I am broadly interested in social insect behavior and the mechanisms underlying social evolution among insects. One of the hallmarks of social insect species is a division of labor among colony members, which represents an important step in the transition between solitary and social living. Division of labor also plays a key role in the tremendous success of social insects, allowing for increased efficiency of colonies with respect to nest building, food collection, and reproduction.
My goal is to use a comparative genomics approach to understand the mechanisms by which division of labor has evolved in bees.
Eusociality, which involves a reproductive division of labor, overlapping generations and cooperative brood care, represents a highly successful strategy found in just a few lineages, primarily among insects. Although rare in the tree of life, eusociality has evolved many times within the order Hymenoptera, allowing for unique opportunities to test evolutionary questions within a monophyletic group. We have made great progress in describing the molecular basis of castes in eusocial insect species, but it is unknown whether these molecular mechanisms were important in the origins of eusociality. Additionally, it is unclear whether the same pathways were involved in each independent origin of eusociality, or if convergent phenotypes arose via lineage-specific mechanisms. Growing evidence points to the conserved role of particular gene networks in the transition to social behavior. This “genetic toolkit” model involves highly conserved genes that were co-opted for social functions during the multiple origins of eusociality.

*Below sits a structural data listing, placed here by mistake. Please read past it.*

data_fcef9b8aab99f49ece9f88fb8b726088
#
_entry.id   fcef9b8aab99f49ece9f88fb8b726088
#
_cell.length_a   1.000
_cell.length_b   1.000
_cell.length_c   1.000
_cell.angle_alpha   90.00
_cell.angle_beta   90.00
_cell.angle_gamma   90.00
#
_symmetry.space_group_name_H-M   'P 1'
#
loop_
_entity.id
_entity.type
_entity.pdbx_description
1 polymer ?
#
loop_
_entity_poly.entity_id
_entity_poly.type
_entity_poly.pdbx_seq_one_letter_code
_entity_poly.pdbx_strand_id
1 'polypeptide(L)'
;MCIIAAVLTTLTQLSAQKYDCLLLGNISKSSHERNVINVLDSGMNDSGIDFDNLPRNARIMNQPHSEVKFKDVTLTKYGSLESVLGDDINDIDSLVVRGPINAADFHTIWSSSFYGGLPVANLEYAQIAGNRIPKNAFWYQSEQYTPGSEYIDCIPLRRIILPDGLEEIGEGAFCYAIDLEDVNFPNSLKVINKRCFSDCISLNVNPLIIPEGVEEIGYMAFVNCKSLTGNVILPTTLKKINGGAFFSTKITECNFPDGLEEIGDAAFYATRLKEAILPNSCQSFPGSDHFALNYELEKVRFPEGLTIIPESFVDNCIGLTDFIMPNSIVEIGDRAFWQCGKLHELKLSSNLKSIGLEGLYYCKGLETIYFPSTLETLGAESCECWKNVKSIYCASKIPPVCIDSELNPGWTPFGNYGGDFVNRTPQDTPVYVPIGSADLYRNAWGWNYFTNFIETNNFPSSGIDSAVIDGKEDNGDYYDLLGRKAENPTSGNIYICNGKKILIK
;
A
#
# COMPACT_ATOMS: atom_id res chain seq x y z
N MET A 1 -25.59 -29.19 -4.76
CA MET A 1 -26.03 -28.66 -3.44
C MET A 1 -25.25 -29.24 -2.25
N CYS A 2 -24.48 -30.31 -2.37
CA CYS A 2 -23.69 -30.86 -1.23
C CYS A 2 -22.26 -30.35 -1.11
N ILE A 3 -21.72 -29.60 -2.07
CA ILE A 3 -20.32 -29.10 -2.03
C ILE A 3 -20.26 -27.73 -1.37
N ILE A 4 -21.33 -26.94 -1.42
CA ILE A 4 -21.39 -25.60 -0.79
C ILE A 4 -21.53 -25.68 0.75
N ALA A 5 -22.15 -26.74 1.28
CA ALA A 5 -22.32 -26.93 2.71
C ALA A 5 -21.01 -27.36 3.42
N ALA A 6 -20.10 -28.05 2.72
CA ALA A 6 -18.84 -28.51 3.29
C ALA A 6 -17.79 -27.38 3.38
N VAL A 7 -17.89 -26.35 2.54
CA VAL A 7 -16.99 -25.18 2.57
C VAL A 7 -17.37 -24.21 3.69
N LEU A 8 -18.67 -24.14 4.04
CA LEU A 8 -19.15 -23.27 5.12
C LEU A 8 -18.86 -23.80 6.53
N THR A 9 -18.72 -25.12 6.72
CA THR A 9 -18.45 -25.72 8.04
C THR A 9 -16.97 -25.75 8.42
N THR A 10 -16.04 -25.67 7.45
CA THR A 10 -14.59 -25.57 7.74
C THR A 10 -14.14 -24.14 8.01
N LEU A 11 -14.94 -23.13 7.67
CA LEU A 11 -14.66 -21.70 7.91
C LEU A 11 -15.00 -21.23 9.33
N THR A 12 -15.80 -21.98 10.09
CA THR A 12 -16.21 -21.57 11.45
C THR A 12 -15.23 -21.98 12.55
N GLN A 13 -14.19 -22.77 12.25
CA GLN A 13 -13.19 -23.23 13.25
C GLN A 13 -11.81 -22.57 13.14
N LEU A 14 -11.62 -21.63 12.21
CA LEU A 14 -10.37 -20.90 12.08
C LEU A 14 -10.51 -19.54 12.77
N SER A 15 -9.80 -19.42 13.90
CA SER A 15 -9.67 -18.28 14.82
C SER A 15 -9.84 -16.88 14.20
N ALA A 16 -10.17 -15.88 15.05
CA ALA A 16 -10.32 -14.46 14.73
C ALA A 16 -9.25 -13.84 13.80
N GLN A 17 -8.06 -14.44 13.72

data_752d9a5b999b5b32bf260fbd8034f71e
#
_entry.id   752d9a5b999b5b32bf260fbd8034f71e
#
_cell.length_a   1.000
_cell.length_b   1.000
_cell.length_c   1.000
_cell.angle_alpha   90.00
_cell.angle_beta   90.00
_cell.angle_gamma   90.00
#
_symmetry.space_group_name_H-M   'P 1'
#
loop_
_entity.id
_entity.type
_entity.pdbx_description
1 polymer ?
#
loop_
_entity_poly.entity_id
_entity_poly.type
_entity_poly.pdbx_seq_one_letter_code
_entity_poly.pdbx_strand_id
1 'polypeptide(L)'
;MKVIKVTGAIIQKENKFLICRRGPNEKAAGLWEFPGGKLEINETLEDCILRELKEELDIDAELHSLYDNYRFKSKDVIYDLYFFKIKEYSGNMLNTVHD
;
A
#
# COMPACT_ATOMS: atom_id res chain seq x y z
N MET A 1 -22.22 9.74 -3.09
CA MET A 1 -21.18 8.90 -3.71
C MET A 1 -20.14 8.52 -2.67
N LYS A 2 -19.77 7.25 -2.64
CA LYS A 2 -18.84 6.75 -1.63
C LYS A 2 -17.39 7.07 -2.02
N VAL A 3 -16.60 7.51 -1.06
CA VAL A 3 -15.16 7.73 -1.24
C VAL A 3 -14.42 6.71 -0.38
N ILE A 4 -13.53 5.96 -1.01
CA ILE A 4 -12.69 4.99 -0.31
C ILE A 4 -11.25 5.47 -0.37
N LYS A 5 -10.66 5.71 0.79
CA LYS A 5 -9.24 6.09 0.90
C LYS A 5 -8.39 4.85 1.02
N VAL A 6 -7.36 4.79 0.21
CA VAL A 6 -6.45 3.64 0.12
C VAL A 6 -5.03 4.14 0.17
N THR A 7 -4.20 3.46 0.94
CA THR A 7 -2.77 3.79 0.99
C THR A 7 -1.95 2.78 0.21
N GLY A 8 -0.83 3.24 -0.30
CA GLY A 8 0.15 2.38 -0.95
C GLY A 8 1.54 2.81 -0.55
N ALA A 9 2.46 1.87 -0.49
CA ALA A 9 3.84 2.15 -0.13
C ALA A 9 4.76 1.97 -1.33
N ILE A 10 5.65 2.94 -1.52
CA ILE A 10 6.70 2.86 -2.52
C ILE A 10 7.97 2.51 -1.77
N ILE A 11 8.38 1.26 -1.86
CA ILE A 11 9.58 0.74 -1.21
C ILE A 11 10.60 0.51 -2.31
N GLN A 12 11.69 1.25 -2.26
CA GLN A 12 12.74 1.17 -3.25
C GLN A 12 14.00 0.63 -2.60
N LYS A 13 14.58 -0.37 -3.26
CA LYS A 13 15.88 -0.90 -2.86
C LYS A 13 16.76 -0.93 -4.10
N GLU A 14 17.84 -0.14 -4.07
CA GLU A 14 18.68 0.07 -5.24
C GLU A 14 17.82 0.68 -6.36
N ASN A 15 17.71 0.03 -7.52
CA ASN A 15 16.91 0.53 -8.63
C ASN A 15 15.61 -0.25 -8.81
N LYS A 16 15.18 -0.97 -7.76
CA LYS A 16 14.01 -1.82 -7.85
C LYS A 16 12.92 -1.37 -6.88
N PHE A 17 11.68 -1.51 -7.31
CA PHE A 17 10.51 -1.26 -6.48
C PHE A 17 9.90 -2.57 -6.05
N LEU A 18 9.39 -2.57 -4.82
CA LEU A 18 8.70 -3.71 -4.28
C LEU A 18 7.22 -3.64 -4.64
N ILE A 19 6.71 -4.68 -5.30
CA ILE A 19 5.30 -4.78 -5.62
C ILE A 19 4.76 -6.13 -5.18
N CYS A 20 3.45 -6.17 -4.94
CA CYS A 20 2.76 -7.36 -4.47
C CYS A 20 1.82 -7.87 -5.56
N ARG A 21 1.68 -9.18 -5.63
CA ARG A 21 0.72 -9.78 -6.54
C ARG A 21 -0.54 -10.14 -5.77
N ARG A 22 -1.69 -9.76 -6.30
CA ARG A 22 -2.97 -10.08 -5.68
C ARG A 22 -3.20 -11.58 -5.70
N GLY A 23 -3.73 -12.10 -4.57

A rigorous test of the genetic toolkit model of social evolution requires a comparative approach, including species in multiple lineages that span a range of sociality. Bees are an ideal system in which to perform this comparison, as extant bee species meet both of these taxonomic and behavioral criteria.
Megalopta genalis, a neotropical sweat bee (Halictidae), is facultatively eusocial and displays a wide range of social behaviors within a single population, including both solitary and eusocial nests. Phylogenetic studies of bees point to a solitary ancestral lifestyle, suggesting that mechanisms underpinning social behavior in M. genalis may represent those important in the evolutionary transition from solitary to social reproduction in this lineage.
1) Building genomic tools for Megalopta genalis to investigate the molecular bases of reproductive division of labor in this facultatively eusocial species.
2) Identifying behavioral and molecular correlates of reproduction in worker bumble bees that have transitioned from worker tasks to reproduction.
Inside Artificial Nest